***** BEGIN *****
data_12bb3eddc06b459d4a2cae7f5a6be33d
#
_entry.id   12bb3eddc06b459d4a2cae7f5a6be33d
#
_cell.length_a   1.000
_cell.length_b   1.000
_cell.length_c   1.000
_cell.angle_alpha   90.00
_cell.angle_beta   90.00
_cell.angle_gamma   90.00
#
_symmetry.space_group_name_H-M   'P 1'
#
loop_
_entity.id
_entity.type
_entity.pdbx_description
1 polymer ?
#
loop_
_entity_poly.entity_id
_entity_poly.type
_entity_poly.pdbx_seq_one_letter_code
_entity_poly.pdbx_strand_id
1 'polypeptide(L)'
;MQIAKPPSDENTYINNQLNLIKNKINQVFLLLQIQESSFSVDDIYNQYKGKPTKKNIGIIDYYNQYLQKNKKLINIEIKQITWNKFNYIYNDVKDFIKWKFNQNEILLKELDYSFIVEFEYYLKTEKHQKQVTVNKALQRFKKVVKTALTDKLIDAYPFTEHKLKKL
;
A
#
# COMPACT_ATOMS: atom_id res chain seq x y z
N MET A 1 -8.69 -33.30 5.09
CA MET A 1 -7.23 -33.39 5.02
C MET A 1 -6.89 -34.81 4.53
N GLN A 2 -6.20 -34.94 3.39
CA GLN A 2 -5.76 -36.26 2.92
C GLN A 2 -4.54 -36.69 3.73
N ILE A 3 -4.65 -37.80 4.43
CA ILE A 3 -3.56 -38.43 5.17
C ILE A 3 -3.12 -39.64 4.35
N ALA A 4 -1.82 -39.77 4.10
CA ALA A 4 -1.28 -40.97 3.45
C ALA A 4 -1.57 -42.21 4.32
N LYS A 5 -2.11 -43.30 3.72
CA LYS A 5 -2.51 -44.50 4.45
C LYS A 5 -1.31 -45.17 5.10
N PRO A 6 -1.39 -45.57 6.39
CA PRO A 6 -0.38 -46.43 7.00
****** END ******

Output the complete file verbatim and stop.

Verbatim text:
data_12bb3eddc06b459d4a2cae7f5a6be33d
#
_entry.id   12bb3eddc06b459d4a2cae7f5a6be33d
#
_cell.length_a   1.000
_cell.length_b   1.000
_cell.length_c   1.000
_cell.angle_alpha   90.00
_cell.angle_beta   90.00
_cell.angle_gamma   90.00
#
_symmetry.space_group_name_H-M   'P 1'
#
loop_
_entity.id
_entity.type
_entity.pdbx_description
1 polymer ?
#
loop_
_entity_poly.entity_id
_entity_poly.type
_entity_poly.pdbx_seq_one_letter_code
_entity_poly.pdbx_strand_id
1 'polypeptide(L)'
;MQIAKPPSDENTYINNQLNLIKNKINQVFLLLQIQESSFSVDDIYNQYKGKPTKKNIGIIDYYNQYLQKNKKLINIEIKQITWNKFNYIYNDVKDFIKWKFNQNEILLKELDYSFIVEFEYYLKTEKHQKQVTVNKALQRFKKVVKTALTDKLIDAYPFTEHKLKKL
;
A
#
# COMPACT_ATOMS: atom_id res chain seq x y z
N MET A 1 -8.69 -33.30 5.09
CA MET A 1 -7.23 -33.39 5.02
C MET A 1 -6.89 -34.81 4.53
N GLN A 2 -6.20 -34.94 3.39
CA GLN A 2 -5.76 -36.26 2.92
C GLN A 2 -4.54 -36.69 3.73
N ILE A 3 -4.65 -37.80 4.43
CA ILE A 3 -3.56 -38.43 5.17
C ILE A 3 -3.12 -39.64 4.35
N ALA A 4 -1.82 -39.77 4.10
CA ALA A 4 -1.28 -40.97 3.45
C ALA A 4 -1.57 -42.21 4.32
N LYS A 5 -2.11 -43.30 3.72
CA LYS A 5 -2.51 -44.50 4.45
C LYS A 5 -1.31 -45.17 5.10
N PRO A 6 -1.39 -45.57 6.39
CA PRO A 6 -0.38 -46.43 7.00